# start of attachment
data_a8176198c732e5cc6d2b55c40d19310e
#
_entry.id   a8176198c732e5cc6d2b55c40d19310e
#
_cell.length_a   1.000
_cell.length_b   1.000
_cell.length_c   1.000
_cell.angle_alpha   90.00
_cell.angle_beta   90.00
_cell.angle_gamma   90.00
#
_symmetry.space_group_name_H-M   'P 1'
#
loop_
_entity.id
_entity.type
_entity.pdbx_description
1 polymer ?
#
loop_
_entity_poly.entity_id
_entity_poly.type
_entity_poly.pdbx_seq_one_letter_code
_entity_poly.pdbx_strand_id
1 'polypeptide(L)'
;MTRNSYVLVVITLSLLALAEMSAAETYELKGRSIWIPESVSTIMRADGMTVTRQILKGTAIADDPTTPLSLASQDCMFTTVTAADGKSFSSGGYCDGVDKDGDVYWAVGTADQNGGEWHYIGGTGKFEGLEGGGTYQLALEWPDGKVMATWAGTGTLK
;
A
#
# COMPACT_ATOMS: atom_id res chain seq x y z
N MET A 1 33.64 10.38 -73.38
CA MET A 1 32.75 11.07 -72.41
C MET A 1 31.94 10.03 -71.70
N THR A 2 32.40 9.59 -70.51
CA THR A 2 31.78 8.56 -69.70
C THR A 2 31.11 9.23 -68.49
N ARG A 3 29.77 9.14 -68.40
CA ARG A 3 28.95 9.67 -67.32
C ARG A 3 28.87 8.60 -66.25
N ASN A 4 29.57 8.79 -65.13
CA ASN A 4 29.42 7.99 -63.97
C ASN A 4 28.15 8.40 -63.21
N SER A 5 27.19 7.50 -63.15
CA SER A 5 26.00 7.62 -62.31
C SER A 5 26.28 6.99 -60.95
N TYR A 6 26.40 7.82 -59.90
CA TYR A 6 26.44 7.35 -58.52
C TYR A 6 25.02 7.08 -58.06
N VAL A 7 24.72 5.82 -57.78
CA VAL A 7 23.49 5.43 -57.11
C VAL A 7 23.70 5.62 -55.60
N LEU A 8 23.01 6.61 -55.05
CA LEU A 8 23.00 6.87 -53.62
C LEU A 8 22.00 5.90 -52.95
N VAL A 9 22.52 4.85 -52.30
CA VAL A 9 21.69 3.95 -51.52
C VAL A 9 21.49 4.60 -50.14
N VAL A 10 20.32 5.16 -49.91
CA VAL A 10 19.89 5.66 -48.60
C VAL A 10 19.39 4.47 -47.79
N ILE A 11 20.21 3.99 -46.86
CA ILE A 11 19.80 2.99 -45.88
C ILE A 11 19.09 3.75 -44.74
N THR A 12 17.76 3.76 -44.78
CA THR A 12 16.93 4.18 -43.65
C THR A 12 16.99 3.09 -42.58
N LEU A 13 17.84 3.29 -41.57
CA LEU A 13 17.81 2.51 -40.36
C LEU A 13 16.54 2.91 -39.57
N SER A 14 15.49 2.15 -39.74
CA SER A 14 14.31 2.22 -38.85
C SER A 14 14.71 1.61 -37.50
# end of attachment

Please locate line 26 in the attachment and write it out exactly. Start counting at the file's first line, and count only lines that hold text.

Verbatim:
;MTRNSYVLVVITLSLLALAEMSAAETYELKGRSIWIPESVSTIMRADGMTVTRQILKGTAIADDPTTPLSLASQDCMFTTVTAADGKSFSSGGYCDGVDKDGDVYWAVGTADQNGGEWHYIGGTGKFEGLEGGGTYQLALEWPDGKVMATWAGTGTLK